• Recently in Krishna Kumar Singh v. State of Bihar case, Supreme Court goes deeper and concludes that the failure to place an ordinance before the legislature constitutes abuse of power and a fraud on the Constitution. The judgment widens the scope of judicial review of ordinances. The court can go into whether the President or Governor had any material to arrive at the satisfaction that an ordinance was necessary and to examine whether there was any oblique motive. 


The ordinance making power of the President in India is rather unusual and not found in most of the democratic constitutions of the world including that of USA and UK. In the justification of the ordinance making power of the President, Dr Babasaheb Ambedkar had said that, mechanism of issuing ordinance was devised in order to enable the Executive to deal with a situation that may suddenly and immediately arise when the parliament is not in session.

However the executives have resorted to the frequent use of ordinances for the reasons mentioned above. Legislative deliberations are the base of democratic system and to issue ordinance with the sole intention of bypassing legislature defeats very purpose of parliamentary discussions. Hence the recent judgement given by SC is in spirit with the intentions of constitution makers and uphelds the dignity of parliament.


Topic: mechanisms, laws, institutions and Bodies constituted for the protection and betterment of these vulnerable sections

6) What are the causes of farmer suicides in India? How can government prevent these suicides? Critically examine. (200 Words)

The Indian Express


India is an agrarian country with around 70% of its people depending directly or indirectly upon agriculture. Farmer suicides account for 11.2% of all suicides in India. Recently published data by the National Crime Records Bureau (NCRB) has given some unusual reasons of farmer’s suicide.

Causes of farmers suicide in India?

  • High indebtness and bankruptcy-

This is the most important reason for the high number of suicides in India. Earlier it was thought that private moneylenders are responsible for suicides of indebtness. But the recent data from NCRB has shown some unusual reasons. According to National Crime Records Bureau’s latest farmer-suicides data, 80 per cent of farmers killed themselves in 2015 because of bankruptcy or debts after taking loans from banks and registered microfinance institutions. Of the over 3,000 farmers who committed suicides across the country in 2015 due to debt and bankruptcy, 2,474 had taken loans from banks or microfinance institutions.

Among states, Maharashtra (1,293) reported the maximum number of suicides due to “indebtedness”, followed by Karnataka (946) and Telangana (632). With 131 deaths, Telangana reported the highest number of suicides by farmers who took loans from moneylenders, with 131 deaths, followed by Karnataka (113).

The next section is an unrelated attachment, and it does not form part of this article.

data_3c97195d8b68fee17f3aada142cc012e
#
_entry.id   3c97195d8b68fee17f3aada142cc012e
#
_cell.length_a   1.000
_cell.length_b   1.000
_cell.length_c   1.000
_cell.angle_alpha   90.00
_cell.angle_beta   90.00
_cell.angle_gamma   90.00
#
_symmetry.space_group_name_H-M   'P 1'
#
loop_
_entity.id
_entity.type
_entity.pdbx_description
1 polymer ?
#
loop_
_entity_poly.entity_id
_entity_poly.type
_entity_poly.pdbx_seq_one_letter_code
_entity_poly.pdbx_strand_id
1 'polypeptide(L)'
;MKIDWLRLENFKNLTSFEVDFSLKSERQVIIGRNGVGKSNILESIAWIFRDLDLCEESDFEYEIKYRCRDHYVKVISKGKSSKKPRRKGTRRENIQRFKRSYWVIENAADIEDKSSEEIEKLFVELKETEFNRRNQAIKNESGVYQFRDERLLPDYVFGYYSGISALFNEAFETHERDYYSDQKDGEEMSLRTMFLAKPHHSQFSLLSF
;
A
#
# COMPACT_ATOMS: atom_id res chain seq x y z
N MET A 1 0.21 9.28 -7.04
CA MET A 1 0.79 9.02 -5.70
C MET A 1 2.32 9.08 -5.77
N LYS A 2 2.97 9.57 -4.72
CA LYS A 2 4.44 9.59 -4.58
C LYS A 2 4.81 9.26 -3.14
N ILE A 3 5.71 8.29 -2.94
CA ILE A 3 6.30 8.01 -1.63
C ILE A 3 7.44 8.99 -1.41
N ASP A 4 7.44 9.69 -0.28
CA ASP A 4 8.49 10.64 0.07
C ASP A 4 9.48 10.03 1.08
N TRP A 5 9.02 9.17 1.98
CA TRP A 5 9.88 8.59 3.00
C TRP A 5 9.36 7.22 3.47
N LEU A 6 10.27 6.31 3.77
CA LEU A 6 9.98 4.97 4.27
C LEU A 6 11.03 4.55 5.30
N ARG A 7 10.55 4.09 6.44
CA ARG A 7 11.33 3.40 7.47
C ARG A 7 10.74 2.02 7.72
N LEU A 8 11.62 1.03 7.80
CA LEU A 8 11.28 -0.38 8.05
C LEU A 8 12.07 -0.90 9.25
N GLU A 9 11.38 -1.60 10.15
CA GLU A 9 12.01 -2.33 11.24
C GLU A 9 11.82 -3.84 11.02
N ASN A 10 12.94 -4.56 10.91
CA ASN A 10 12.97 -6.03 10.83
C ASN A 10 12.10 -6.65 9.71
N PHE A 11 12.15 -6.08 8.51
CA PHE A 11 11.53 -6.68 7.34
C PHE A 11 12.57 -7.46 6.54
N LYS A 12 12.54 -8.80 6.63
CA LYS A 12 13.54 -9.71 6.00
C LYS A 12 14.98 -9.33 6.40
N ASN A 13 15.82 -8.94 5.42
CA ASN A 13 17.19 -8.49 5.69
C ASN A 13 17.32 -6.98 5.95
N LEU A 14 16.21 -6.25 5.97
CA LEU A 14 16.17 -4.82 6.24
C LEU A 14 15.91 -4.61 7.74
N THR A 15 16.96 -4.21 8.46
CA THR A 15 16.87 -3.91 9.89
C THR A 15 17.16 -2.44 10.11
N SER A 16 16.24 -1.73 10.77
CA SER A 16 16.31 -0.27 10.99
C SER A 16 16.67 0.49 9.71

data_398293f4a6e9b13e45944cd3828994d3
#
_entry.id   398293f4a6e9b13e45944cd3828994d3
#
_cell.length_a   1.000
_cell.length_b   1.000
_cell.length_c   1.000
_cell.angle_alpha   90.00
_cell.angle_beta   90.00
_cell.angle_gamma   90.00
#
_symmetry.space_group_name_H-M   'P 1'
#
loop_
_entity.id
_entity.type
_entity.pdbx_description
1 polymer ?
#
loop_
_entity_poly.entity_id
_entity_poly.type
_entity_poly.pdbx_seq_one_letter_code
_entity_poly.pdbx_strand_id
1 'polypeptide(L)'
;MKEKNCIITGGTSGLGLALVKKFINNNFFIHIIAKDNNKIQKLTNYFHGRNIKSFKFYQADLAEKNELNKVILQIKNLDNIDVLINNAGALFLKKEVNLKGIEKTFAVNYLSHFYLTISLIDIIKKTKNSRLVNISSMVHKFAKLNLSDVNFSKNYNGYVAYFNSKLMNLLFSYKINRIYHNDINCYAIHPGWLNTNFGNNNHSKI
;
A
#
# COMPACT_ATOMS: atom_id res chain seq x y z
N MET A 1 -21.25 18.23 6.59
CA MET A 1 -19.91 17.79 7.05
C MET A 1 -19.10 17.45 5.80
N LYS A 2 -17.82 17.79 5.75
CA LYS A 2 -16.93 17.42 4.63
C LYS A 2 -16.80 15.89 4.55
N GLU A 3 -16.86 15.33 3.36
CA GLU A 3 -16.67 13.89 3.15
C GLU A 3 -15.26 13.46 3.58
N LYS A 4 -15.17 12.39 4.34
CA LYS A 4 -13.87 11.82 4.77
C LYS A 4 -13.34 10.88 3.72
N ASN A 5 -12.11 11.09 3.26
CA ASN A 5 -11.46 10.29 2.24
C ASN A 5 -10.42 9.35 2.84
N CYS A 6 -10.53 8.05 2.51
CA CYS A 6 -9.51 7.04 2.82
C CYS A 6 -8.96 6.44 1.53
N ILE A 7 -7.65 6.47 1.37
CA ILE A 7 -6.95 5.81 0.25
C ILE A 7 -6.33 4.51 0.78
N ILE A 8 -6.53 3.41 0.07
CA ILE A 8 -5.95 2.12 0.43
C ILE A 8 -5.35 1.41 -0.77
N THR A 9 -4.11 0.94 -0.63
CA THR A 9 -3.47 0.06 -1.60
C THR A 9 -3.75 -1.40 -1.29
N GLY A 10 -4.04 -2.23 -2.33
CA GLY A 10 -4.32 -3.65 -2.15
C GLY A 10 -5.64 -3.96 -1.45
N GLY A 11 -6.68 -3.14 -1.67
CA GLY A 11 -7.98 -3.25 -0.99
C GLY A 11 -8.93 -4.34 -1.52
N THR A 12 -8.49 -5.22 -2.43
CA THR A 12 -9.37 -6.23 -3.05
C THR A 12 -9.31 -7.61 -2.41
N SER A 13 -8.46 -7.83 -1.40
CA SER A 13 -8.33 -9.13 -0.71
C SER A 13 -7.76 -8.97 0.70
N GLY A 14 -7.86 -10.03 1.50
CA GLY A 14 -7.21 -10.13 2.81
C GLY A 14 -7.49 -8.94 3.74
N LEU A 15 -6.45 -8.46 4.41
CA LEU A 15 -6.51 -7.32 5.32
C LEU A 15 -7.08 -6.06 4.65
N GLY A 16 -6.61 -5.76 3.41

• Drought-

As much as 79.5% of India’s farmland relies on flooding during monsoon season, so inadequate rainfall can cause droughts, making crop failure more common. In regions that have experienced droughts, crop yields have declined, and food for cattle has become scarcer. Agricultural regions that have been affected by droughts have subsequently seen their suicide rates increase

  • Uneconomic landholdings-

The ground reality in India is that majority of farmers in India are small and marginalized. Cultivation on such small landholdings is not economically feasible. Large numbers of rural people do not even own land and work as wage laborer. Such farmers have become vulnerable to the suicidal tendencies.

  • Role of middlemen and economic exploitation of farmers-

Exploitation by middlemen is one of the chief reasons for not getting best price for the produce for farmers. In some cases farmers have found difficult to meet ends of the day with the meager returns form the agriculture.

  • Left leaning economists like Utsa Patnaik, Jayati Ghosh and Prabhat Patnaik suggest that structural changes in the macro-economic policy of Indian Government that favored privatization, liberalization and globalization is the root cause of farmer suicides.

How government can prevent these suicides-

  • Need of special agricultural zones- just like Industrial zones there is urgent need of Agricultural zones where farming and farming related activities are promoted and sustained with the help from government.
  • Need of modernizing agriculture- by introducing farm techniques which guarantee definite success, an increase in youth’s participation is possible. Government should strive to pass on benefits of technological advancement to small farmers
  • Imparting scientific education to farmers-

Most of the farmers in India are unaware about best practices of agriculture, crops to be taken in particular soil types, best rotation practices, fertilizers to be used etc. It is responsibility of government to spread such awareness among farmers.

  • Insurance of crops- the increasing unpredictable nature of weather has caused havoc in agricultural sector. Thus insurance is to be provided to all types of crops and particularly to the small farmers. Recently launched Pradhan Mantri Krishi Sinchai Yojana is step in right direction. Its reach should be increased to cover all the farmers.